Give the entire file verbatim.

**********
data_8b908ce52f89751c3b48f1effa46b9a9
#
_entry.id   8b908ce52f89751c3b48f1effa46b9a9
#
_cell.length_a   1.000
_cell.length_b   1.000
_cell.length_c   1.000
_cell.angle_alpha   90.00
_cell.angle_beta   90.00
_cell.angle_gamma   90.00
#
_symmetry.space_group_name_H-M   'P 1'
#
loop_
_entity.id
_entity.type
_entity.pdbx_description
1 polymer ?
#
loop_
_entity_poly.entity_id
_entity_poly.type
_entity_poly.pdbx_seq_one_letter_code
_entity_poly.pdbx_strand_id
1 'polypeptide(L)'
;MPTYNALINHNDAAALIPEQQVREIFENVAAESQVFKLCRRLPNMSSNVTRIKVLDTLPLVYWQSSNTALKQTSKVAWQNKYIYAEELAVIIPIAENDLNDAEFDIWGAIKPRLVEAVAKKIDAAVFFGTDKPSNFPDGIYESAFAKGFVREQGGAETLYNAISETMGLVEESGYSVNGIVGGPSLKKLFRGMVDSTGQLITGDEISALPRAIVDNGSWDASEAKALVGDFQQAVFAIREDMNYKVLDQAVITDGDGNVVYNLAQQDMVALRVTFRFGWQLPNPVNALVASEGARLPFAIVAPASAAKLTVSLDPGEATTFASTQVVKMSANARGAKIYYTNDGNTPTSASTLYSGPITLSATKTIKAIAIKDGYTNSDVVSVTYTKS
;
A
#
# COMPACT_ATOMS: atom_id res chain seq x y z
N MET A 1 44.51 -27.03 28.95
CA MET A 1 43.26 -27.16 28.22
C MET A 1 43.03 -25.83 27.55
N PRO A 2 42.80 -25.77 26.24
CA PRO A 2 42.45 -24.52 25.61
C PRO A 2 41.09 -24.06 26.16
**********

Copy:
data_8b908ce52f89751c3b48f1effa46b9a9
#
_entry.id   8b908ce52f89751c3b48f1effa46b9a9
#
_cell.length_a   1.000
_cell.length_b   1.000
_cell.length_c   1.000
_cell.angle_alpha   90.00
_cell.angle_beta   90.00
_cell.angle_gamma   90.00
#
_symmetry.space_group_name_H-M   'P 1'
#
loop_
_entity.id
_entity.type
_entity.pdbx_description
1 polymer ?
#
loop_
_entity_poly.entity_id
_entity_poly.type
_entity_poly.pdbx_seq_one_letter_code
_entity_poly.pdbx_strand_id
1 'polypeptide(L)'
;MPTYNALINHNDAAALIPEQQVREIFENVAAESQVFKLCRRLPNMSSNVTRIKVLDTLPLVYWQSSNTALKQTSKVAWQNKYIYAEELAVIIPIAENDLNDAEFDIWGAIKPRLVEAVAKKIDAAVFFGTDKPSNFPDGIYESAFAKGFVREQGGAETLYNAISETMGLVEESGYSVNGIVGGPSLKKLFRGMVDSTGQLITGDEISALPRAIVDNGSWDASEAKALVGDFQQAVFAIREDMNYKVLDQAVITDGDGNVVYNLAQQDMVALRVTFRFGWQLPNPVNALVASEGARLPFAIVAPASAAKLTVSLDPGEATTFASTQVVKMSANARGAKIYYTNDGNTPTSASTLYSGPITLSATKTIKAIAIKDGYTNSDVVSVTYTKS
;
A
#
# COMPACT_ATOMS: atom_id res chain seq x y z
N MET A 1 44.51 -27.03 28.95
CA MET A 1 43.26 -27.16 28.22
C MET A 1 43.03 -25.83 27.55
N PRO A 2 42.80 -25.77 26.24
CA PRO A 2 42.45 -24.52 25.61
C PRO A 2 41.09 -24.06 26.16